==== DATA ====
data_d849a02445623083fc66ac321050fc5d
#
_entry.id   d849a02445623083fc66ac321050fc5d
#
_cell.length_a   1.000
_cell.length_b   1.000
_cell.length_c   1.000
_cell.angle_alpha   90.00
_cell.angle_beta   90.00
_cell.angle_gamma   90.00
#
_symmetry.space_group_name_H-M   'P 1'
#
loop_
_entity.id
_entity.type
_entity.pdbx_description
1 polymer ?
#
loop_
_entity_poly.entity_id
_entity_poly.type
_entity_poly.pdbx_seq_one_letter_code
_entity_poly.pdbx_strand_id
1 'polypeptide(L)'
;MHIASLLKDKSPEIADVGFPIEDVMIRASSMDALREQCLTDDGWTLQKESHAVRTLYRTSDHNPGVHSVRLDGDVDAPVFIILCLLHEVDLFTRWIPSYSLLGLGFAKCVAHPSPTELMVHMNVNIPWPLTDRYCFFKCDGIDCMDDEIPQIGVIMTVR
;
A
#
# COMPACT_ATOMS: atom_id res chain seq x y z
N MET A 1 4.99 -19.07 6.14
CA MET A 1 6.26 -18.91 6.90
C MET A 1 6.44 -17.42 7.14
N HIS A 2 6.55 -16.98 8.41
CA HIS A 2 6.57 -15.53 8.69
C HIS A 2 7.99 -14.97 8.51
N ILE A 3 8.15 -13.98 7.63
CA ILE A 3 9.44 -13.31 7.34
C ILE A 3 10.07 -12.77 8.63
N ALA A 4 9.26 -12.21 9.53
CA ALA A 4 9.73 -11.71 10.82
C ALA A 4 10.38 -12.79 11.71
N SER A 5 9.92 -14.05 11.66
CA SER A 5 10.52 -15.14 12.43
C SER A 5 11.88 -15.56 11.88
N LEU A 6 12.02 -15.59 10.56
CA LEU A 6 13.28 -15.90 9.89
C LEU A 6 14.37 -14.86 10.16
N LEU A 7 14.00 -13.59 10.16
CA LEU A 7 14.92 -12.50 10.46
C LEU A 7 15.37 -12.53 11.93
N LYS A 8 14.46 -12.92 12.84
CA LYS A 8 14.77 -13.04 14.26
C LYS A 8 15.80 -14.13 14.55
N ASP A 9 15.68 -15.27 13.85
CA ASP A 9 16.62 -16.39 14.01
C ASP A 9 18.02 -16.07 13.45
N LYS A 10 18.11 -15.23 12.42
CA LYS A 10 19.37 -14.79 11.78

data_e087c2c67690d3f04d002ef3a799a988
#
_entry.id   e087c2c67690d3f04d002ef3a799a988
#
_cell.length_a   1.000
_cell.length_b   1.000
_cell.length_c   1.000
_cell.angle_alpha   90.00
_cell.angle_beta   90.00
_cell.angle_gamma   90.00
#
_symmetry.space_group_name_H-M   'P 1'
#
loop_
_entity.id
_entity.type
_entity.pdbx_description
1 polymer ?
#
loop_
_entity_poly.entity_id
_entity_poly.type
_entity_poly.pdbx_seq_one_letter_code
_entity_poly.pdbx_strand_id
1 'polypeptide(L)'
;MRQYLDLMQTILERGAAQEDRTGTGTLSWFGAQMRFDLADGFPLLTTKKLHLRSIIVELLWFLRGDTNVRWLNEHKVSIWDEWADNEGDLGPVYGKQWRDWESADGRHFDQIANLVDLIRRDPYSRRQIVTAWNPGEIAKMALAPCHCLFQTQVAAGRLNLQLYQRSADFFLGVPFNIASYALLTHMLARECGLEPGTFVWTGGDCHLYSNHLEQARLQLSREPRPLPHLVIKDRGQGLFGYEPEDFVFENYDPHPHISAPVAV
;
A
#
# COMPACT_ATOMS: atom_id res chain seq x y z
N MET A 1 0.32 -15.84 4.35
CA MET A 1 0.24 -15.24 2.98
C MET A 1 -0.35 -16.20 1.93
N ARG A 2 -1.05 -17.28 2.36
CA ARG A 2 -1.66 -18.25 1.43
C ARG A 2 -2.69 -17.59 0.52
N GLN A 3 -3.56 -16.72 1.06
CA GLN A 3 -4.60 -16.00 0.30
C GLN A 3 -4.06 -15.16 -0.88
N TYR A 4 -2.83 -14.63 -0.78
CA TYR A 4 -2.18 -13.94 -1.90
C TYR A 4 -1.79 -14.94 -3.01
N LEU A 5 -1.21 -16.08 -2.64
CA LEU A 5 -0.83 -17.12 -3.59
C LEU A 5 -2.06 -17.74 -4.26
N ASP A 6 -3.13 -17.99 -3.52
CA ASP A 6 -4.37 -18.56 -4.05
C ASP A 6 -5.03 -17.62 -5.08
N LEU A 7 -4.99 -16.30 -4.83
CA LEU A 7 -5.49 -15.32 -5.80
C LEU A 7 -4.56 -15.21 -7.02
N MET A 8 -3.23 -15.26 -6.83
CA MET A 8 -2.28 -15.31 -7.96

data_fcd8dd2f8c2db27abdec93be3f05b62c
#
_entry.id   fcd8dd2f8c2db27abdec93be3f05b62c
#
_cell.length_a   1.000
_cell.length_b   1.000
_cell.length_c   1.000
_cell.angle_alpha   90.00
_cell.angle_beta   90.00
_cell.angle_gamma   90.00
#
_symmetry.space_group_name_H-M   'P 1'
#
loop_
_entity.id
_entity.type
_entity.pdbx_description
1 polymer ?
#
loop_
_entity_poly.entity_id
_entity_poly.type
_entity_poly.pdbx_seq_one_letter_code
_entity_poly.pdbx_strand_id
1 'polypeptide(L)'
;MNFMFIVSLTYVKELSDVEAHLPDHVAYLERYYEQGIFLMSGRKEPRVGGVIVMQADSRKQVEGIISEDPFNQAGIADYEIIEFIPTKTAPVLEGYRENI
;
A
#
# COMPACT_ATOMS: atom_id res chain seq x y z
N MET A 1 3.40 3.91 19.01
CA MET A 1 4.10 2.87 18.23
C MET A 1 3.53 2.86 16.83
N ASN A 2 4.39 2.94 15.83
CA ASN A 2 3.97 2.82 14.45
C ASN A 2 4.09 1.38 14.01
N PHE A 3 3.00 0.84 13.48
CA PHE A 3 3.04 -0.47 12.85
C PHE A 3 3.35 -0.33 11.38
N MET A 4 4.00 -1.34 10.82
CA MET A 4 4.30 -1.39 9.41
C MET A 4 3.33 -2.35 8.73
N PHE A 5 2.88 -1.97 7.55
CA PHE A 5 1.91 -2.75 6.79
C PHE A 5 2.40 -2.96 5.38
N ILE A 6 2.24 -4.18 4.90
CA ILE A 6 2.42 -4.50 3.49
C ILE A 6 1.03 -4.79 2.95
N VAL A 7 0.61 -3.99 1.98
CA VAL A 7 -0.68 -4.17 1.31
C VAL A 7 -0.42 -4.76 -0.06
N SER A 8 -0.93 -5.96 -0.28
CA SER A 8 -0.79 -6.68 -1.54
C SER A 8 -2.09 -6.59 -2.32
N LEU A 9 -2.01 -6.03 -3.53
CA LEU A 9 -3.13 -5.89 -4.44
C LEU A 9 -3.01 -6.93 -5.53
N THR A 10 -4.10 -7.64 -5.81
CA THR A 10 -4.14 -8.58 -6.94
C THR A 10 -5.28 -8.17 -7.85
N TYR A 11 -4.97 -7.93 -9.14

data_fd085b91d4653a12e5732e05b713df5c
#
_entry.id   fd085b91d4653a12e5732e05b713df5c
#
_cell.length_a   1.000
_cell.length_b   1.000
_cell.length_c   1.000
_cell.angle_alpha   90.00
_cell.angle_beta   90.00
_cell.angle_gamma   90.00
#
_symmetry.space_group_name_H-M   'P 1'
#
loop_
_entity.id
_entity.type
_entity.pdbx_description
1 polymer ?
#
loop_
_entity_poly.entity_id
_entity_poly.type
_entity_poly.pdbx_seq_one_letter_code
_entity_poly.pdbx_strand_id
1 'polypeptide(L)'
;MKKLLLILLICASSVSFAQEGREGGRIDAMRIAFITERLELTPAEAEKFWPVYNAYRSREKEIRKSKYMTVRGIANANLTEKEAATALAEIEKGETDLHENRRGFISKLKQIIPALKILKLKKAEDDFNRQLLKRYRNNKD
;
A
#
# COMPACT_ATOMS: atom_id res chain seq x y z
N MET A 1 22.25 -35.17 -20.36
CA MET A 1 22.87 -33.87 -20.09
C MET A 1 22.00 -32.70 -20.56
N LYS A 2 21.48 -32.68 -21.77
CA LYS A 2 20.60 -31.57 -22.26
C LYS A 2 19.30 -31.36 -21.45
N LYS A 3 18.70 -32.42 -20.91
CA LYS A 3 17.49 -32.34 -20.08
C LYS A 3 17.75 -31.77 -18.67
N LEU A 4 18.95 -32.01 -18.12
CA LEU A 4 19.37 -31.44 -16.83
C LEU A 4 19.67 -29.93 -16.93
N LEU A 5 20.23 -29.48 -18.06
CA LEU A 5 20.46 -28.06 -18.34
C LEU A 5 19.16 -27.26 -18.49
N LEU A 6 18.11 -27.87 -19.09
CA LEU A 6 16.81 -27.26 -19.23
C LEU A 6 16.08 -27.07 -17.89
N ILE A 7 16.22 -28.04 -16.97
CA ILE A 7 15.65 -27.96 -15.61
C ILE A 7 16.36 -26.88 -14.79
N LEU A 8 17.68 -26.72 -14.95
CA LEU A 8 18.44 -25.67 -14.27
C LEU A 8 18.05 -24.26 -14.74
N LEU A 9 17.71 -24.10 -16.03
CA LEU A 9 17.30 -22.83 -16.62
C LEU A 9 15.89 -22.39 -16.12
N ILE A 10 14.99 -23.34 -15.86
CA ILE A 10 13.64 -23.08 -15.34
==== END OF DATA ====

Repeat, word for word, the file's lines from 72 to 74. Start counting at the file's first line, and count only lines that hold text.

#
loop_
_entity.id